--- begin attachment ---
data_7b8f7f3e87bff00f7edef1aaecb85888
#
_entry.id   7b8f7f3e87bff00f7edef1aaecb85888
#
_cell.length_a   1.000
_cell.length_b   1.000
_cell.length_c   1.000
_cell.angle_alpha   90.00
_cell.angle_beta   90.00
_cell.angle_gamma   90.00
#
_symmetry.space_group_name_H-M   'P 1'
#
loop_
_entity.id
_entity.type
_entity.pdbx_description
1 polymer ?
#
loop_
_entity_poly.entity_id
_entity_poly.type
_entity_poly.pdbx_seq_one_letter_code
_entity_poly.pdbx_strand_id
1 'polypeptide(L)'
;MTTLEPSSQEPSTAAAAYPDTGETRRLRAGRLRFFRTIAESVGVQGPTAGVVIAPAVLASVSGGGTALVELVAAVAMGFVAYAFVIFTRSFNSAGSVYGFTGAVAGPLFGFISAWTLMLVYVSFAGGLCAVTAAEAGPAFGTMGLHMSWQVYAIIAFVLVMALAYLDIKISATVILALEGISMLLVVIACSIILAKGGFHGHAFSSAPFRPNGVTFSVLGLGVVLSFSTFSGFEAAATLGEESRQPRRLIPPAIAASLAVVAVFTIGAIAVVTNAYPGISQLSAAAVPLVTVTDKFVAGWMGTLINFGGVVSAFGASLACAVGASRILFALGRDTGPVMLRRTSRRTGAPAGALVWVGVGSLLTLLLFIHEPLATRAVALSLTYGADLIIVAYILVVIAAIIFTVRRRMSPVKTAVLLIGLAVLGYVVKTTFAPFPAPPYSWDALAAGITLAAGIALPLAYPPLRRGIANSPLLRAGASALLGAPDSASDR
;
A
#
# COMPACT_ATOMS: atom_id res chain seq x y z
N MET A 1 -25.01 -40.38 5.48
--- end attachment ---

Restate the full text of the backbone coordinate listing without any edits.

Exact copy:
data_7b8f7f3e87bff00f7edef1aaecb85888
#
_entry.id   7b8f7f3e87bff00f7edef1aaecb85888
#
_cell.length_a   1.000
_cell.length_b   1.000
_cell.length_c   1.000
_cell.angle_alpha   90.00
_cell.angle_beta   90.00
_cell.angle_gamma   90.00
#
_symmetry.space_group_name_H-M   'P 1'
#
loop_
_entity.id
_entity.type
_entity.pdbx_description
1 polymer ?
#
loop_
_entity_poly.entity_id
_entity_poly.type
_entity_poly.pdbx_seq_one_letter_code
_entity_poly.pdbx_strand_id
1 'polypeptide(L)'
;MTTLEPSSQEPSTAAAAYPDTGETRRLRAGRLRFFRTIAESVGVQGPTAGVVIAPAVLASVSGGGTALVELVAAVAMGFVAYAFVIFTRSFNSAGSVYGFTGAVAGPLFGFISAWTLMLVYVSFAGGLCAVTAAEAGPAFGTMGLHMSWQVYAIIAFVLVMALAYLDIKISATVILALEGISMLLVVIACSIILAKGGFHGHAFSSAPFRPNGVTFSVLGLGVVLSFSTFSGFEAAATLGEESRQPRRLIPPAIAASLAVVAVFTIGAIAVVTNAYPGISQLSAAAVPLVTVTDKFVAGWMGTLINFGGVVSAFGASLACAVGASRILFALGRDTGPVMLRRTSRRTGAPAGALVWVGVGSLLTLLLFIHEPLATRAVALSLTYGADLIIVAYILVVIAAIIFTVRRRMSPVKTAVLLIGLAVLGYVVKTTFAPFPAPPYSWDALAAGITLAAGIALPLAYPPLRRGIANSPLLRAGASALLGAPDSASDR
;
A
#
# COMPACT_ATOMS: atom_id res chain seq x y z
N MET A 1 -25.01 -40.38 5.48